"Carts and Richie, it's a great fit for them," he said. "Here, they were the face of the franchise but there, they're not. I think it's a better fit for those two guys. They're not the top players, they're second-line there. They have (Anze) Kopitar and (Dustin) Brown in front of them."

"I said that when we made that trade last summer, I think it's a perfect deal for both teams."

As for how the trade turned out for the Flyers, Laperriere wants Philadelphia hockey fans to see the extremely bright future he does for the organization.

"Are they the same Flyers fans who looked this season and saw (Sean) Couturier, (Wayne) Simmonds, (Brayden) Schenn, (Jakub) Voracek, all those great players coming up? The future's brighter, people," he said.

For the nay-sayers who point to the Kings' Cup as proof-positive that Los Angeles outright won the trade, Laperriere sees it very differently. Especially when considering the affect the deal had on another rising star on the roster.

"They have to understand that (Claude) Giroux became Giroux this year because the other two guys left," he said of the departures of Carter and Richards. "With those two guys in front of him, you just can't say 'OK Mike and Carts, you're going to be secondary scoring and we're going to leave the team to Giroux'. That's not the way it works. I don't think G would be who he is today (without the trade)."

As for his future, he envisions remaining in some capacity with the Flyers, working to help develop the club's youngsters.

"For now that's what I'm doing, working with the young guys," Laperriere said. "I want to get closer to the game. Coaching would be a route I wouldn't mind exploring. Right now what I'm doing is I try to be around as many young prospects as I can just to show them what it takes off the ice."

When asked if he had a desire to coach in the plans for the future, its' something Laperriere has thought about.

"It's stuff that I talk about," he said. "I talk to a lot of guys. Paul Holmgren's helping me a lot, Chris Pryor's helping me a ton."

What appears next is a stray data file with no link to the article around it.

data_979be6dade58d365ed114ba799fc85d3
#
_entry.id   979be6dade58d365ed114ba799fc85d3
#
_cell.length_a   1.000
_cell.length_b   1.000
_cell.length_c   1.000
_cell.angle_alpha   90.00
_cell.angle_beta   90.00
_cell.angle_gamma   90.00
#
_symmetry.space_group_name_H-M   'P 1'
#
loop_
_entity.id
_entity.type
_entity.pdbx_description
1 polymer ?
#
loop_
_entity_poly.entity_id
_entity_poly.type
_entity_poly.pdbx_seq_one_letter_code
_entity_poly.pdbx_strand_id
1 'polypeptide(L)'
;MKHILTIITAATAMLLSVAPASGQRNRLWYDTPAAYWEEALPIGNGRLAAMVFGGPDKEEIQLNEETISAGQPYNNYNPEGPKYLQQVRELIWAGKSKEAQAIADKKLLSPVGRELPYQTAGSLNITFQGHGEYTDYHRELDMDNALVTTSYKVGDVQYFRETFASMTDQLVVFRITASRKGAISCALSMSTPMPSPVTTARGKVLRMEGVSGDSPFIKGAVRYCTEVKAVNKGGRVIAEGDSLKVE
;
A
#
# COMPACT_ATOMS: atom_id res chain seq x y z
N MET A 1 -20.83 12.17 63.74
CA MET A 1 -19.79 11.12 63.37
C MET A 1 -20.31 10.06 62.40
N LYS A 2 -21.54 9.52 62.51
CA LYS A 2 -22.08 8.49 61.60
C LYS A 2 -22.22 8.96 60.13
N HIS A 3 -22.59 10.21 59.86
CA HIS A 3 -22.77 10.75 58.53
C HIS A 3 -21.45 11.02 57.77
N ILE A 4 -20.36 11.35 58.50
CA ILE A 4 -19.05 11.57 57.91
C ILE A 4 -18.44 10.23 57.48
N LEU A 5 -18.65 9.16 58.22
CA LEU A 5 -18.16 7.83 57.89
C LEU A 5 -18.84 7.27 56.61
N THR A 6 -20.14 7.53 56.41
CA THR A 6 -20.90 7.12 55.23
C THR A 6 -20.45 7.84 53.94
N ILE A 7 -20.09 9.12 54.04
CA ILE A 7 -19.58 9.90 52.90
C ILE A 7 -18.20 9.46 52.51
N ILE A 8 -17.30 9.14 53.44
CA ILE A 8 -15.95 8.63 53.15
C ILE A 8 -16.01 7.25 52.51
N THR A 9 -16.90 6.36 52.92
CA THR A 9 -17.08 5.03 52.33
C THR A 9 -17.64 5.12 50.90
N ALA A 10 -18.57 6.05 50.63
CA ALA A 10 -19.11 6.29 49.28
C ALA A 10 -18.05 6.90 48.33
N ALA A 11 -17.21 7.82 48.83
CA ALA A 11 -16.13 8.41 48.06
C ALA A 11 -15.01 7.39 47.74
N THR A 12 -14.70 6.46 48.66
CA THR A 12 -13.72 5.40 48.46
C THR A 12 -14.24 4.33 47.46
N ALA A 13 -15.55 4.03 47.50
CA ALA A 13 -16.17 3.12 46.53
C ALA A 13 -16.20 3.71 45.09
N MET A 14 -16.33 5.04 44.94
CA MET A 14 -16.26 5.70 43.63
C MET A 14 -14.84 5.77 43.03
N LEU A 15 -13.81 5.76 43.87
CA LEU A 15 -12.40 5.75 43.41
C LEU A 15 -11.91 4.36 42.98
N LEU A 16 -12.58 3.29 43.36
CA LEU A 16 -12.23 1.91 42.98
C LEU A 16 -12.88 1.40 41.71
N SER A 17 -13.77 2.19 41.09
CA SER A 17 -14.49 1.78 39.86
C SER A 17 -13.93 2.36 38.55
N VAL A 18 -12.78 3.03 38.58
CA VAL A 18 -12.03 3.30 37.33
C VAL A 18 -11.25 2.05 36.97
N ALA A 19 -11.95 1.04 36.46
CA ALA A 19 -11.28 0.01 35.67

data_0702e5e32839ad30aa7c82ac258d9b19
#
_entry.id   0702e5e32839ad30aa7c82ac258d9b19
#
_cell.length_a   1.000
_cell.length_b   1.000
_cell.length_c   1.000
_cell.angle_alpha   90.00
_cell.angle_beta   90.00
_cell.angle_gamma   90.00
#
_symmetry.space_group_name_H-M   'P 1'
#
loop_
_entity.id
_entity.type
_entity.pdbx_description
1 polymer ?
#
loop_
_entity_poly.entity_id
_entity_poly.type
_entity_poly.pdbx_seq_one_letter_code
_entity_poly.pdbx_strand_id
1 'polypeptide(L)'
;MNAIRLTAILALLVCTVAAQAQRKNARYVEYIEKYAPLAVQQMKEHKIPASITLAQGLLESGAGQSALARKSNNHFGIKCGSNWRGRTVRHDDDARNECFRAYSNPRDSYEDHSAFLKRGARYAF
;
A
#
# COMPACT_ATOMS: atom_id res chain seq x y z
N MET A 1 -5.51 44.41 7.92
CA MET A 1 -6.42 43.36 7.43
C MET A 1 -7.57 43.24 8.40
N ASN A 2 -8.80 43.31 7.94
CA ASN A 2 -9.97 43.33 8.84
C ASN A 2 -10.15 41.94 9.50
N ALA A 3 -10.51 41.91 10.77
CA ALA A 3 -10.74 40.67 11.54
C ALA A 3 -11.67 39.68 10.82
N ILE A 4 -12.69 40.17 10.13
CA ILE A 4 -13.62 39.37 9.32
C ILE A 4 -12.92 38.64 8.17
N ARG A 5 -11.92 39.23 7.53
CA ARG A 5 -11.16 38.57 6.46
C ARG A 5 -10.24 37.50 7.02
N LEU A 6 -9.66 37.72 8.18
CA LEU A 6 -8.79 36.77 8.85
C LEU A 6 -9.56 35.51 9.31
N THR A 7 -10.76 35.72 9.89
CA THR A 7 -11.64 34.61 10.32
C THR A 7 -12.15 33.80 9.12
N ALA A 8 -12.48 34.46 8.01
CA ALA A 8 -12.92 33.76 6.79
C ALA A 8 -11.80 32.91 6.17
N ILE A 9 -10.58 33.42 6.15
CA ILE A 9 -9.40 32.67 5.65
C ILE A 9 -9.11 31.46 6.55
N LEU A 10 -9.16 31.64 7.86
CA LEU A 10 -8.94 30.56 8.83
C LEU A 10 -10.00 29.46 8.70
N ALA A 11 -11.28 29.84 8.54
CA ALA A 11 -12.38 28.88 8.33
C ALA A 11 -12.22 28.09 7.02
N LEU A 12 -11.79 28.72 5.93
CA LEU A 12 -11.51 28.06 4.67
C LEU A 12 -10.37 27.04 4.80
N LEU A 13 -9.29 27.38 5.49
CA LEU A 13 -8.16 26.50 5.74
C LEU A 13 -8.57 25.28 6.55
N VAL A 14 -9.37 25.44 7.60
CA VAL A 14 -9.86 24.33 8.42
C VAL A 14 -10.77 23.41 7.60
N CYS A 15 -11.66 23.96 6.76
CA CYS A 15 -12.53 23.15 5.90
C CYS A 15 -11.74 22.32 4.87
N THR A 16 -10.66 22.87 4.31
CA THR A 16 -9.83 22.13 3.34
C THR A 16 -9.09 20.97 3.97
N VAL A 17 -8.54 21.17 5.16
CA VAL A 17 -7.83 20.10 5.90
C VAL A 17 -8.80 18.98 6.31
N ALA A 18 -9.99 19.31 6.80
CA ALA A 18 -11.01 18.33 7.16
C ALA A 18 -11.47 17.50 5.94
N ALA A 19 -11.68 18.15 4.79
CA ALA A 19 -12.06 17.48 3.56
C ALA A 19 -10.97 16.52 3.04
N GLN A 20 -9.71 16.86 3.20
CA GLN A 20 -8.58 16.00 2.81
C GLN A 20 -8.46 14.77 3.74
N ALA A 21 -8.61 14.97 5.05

When people see him and it appears he is happy with how things have unfolded, Laperriere says he has had to do a bit of improv along the way.

"You see me at the rink and everything's good, I have a smile on my face", he said. "But trust me, it's been a really, really tough past two years. I'm an actor, you guys know that. I can put on an actor face."

But he appreciates the way his situation has been handled by the Flyers franchise, one he plans on helping in any capacity he can from here on out.

"When you get good people around you like I do in this organization, they really helped my transition," Laperriere said. "With those people that I really do talk about my future, they really listen and they give me great advice. I couldn't be happier in that regard to finish my career and retire on this team, because I have all that support around me."

He will be a tremendous asset in whatever his role ends up being with the Flyers. And remember, the Adirondack Phantoms head coaching position remains vacant after the firing of Joe Paterson last month.

As for his time as a player, it was the time he spent and the way he was treated in Philadelphia that he mentioned as being special to him.

"I'm just glad I had a chance to wear the orange and black," he said. "It's something I would have missed, just to play for a team that cares so much about their fans and cares so much about their players. I'm not saying that everywhere else I played they didn't care about their players, but nothing compared to what the Flyers are."

Regarding the big picture of his playing time, the reigning winner of the Masteron Trophy -- for the player that best exemplifies the qualities of perserverance, sportsmanship, and dedication to hockey" -- feels very fortunate for what he was able to accomplish.

"I'm lucky because I played close to 1,100 games and I was hoping as a little boy to play one game," Laperriere said. "I surpassed that and I played a lot longer than I ever expected. The way I played the game was fighting and being physical, and I was looking around and it's tough to find guys that play my way who played that long. It's a matter of when you're going to get a career-ending injury - it's not a matter of if, it's a matter of when. I feel very fortunate and very proud of what I did."

For those of us who were fortunate enough to see Lappy's robust style of play throughout his parts of 18 NHL seasons, we feel pretty fortunate ourselves to have witnessed the career of such a true gentleman -- and absolute warrior.